Daniels had grown a tad too interested in his own research and now he couldn’t sleep at night, his eyes grown owl-like, globular and staring. He would sleep a fitful couple of hours in the chair in the afternoon, but nights were for fretting about what he had learned, and, more troublingly, what he was proposing to do with the knowledge.
A folklorist wouldn’t have normally expected to travel through such ghoulish terrain because of his work, but there he was now, doomed to walk in the ghastliest of places. And it wasn’t normal.
It started as a book exercise, reading his way through all the available literature in the Salisbury collection about corpse candles, those strange apparitions of the dead that manifested themselves in lonely cottages, busy farmsteads, indeed wherever a person was about to die. Just a candle, in a window, moving without human agency. It presaged the passing – gave a glimpse, perhaps – of when the soul would leave the mortal cage of rib and heart, when the candle of life was snuffed out, dispatched by a quick finger pinch.
Carmarthenshire, the old Carmarthenshire, was one of the epicentres of activity and there were still many old people who had seen a candle, and only they were qualified to say what age the dead person would be, a matter of some consequence in a farm, say, with many living souls, including the servants, who were often tubercular.
A small candle for a child, a brief light.
A larger candle for an adult, its flame guttering as if in a draught.
A white candle for a woman.
A red one for a man.
It was all somehow classified just as surely as it was preordained.
Daniels visited seven old people’s homes, with his voice recorder and his notebook, detailing apparitions from Pendine to Llansawel, thin illuminations in the conifered valleys of Brechfa and candles manifest in cottages high in the high sheep folds above Rhandirmwyn. He also visited farmers in isolated tenancies, and dutifully recorded both their sightings and responses to them, and as he did so he realized just how lucky he was to have done the work now, when all these people were still alive. Five years more, ten years certainly, and they would all have been dead, their recollections turned to gossamer.
Daniels’ desire to see a corpse candle for himself grew more and more. He volunteered to work in a hospice just outside Llandeilo, and put his name down, time and time again for the night shift, but to no avail. Then one of the other volunteers moved to Birkenhead and he was asked to cover.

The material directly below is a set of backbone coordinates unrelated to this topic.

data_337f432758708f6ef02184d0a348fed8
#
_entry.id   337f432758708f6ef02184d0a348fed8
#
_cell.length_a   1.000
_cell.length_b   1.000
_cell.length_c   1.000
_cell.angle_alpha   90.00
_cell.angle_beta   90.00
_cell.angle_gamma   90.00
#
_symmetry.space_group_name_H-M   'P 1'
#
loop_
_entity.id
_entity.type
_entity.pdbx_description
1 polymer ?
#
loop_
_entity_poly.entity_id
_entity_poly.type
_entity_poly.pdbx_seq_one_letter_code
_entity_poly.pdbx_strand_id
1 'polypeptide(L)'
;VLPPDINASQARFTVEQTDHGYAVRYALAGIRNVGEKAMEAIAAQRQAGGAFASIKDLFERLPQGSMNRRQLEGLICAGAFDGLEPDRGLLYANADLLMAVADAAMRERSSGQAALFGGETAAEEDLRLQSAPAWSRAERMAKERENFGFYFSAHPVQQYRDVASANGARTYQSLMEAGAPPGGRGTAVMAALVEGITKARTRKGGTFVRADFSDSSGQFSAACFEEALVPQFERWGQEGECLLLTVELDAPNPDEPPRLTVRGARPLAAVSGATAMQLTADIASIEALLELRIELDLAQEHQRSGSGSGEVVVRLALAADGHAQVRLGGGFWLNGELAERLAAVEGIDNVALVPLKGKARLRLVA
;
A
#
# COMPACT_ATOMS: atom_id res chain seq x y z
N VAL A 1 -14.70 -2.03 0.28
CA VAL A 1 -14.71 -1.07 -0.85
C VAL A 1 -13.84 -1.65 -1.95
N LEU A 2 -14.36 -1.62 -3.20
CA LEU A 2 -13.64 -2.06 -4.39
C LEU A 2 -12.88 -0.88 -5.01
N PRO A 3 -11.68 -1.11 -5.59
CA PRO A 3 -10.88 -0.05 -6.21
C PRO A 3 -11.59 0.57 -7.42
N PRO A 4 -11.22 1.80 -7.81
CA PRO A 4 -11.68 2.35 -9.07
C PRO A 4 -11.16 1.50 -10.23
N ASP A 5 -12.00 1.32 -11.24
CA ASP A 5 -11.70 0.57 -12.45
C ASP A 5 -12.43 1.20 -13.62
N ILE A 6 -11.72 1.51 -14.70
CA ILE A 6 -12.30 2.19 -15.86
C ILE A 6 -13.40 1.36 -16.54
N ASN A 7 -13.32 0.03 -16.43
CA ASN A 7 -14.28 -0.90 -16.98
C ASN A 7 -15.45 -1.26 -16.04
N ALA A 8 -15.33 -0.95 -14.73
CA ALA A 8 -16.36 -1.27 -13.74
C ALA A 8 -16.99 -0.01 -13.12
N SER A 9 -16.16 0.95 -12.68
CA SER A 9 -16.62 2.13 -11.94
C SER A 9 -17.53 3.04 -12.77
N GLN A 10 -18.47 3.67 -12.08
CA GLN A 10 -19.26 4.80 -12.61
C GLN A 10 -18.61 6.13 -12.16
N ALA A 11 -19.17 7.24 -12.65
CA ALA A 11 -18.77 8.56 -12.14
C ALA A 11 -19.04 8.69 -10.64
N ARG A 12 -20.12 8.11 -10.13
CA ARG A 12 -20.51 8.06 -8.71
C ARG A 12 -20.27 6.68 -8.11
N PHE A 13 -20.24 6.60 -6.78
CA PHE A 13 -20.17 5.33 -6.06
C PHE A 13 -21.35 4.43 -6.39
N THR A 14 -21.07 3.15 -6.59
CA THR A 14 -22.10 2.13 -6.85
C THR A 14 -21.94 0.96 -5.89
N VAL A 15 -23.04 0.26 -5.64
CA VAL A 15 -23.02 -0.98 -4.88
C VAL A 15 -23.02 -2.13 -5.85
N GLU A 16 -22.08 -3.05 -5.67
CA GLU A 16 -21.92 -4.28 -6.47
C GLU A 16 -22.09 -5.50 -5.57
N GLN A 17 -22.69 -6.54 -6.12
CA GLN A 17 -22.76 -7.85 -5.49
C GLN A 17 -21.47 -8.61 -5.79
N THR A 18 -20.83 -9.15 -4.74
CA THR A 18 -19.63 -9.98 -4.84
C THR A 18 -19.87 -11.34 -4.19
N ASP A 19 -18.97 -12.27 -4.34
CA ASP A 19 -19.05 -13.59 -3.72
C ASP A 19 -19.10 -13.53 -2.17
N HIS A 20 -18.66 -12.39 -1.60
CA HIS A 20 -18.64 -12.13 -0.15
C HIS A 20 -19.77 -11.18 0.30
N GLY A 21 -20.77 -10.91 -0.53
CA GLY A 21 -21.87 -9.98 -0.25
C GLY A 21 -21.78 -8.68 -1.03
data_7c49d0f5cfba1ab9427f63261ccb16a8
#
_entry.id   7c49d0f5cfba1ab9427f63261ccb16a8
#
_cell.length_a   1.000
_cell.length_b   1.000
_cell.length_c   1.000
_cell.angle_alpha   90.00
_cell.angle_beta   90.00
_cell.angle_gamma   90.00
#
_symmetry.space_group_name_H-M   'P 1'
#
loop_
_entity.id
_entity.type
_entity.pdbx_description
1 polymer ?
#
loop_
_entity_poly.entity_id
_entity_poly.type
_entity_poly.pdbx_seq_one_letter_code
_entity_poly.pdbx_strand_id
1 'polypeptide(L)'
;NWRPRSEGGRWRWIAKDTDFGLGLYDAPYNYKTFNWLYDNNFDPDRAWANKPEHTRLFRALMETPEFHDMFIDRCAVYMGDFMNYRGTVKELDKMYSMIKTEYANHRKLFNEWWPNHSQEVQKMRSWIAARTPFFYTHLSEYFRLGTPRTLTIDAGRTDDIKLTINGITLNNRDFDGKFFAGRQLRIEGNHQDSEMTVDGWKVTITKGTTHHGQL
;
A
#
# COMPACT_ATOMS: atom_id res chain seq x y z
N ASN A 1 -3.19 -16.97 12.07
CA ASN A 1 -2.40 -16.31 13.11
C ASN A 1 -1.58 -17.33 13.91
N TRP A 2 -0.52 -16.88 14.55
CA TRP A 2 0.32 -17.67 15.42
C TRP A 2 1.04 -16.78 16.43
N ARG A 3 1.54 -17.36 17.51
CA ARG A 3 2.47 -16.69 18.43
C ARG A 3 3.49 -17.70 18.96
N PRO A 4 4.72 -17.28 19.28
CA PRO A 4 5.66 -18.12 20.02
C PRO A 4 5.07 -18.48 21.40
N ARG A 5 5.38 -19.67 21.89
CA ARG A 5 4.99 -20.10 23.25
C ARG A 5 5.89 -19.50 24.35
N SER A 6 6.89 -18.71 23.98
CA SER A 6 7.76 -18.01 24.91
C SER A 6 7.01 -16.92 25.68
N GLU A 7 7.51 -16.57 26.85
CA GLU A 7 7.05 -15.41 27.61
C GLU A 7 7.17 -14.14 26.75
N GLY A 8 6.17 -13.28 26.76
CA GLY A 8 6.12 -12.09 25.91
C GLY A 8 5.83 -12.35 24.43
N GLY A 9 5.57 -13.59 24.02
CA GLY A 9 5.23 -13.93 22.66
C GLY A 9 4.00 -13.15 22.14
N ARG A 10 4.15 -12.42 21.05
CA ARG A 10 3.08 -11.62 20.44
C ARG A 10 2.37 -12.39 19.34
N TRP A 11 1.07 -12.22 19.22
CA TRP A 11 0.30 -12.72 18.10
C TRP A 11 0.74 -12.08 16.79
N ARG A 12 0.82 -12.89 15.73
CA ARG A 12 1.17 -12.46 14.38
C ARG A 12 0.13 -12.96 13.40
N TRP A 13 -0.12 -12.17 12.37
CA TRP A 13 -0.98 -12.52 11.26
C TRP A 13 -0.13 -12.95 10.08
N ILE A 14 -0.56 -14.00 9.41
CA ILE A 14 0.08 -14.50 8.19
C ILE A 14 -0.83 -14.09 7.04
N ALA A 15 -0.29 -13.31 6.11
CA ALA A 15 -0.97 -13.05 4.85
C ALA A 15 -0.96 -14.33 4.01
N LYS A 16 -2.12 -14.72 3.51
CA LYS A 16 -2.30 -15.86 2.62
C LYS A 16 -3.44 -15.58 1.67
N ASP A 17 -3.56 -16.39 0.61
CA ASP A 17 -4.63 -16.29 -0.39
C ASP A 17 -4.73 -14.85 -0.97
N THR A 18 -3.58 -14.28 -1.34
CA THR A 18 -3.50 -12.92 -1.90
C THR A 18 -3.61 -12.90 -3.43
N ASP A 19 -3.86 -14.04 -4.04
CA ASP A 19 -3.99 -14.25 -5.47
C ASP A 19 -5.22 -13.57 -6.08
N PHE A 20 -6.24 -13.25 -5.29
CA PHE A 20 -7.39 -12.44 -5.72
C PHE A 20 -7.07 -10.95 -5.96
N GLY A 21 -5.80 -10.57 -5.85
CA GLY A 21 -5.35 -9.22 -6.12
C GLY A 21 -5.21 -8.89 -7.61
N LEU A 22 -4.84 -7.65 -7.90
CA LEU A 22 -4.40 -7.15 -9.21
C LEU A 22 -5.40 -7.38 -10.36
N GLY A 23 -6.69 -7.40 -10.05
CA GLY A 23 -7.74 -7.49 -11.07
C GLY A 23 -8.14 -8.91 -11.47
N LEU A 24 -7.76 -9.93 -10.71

Then came the awful realisation. It came as a flash, a unbidden epiphany (as if there’s any other kind), that these people didn’t just die but, rather had been killed, and those who saw the candles were manifesting their own dark and troubled consciences.
And so he knew how he could see one: his own corpse candle.
One morning he was reading the Reverend D.G.Williams’ collection of Carmarthenshire folk literature, about how unwise it was to interfere with the passage of a corpse candle if it passed in front of you: a blacksmith, William John y gof, was struck down mortally from his horse when he tried to stop a candle crossing open ground in front of him – and of the three candles seen in the waters of the river near Golden Grove. Later that same night three coach travellers were claimed by the black waters.
Daniels realised that he would have to murder to satisfy his folklorist’s deepening interest in the subject.
So that Thursday, on the night shift, he stole all the makings of a lethal injection from the pharmacy cupboard. He identified Meryl Williams, aged ninety one and demented as can be, as someone with no real quality of life, his only flimsy justification for what he was about to do. And having hidden the syringe, and secreted the phial of Fentanyl – sometimes served in lollipops to cancer sufferers – he sat in the comfortable chairs in the conservatory to wait for the flicker.
When it came he had no idea he was watching the last illuminating moments of his own life’s journey, the candle burning defiantly, as if casually aware of that one last glorious gasp of sudden and transpiring air.
He sat there staring at the candle, reached out to hold it. Found that he could, and that it seemed to guide him. Into that terrible terrain, that moss filled bog, haunted by the shades of all the other would be murderers. His fellow travellers. Each clutching his own light, as if in fear.
original illustration by Dean Lewis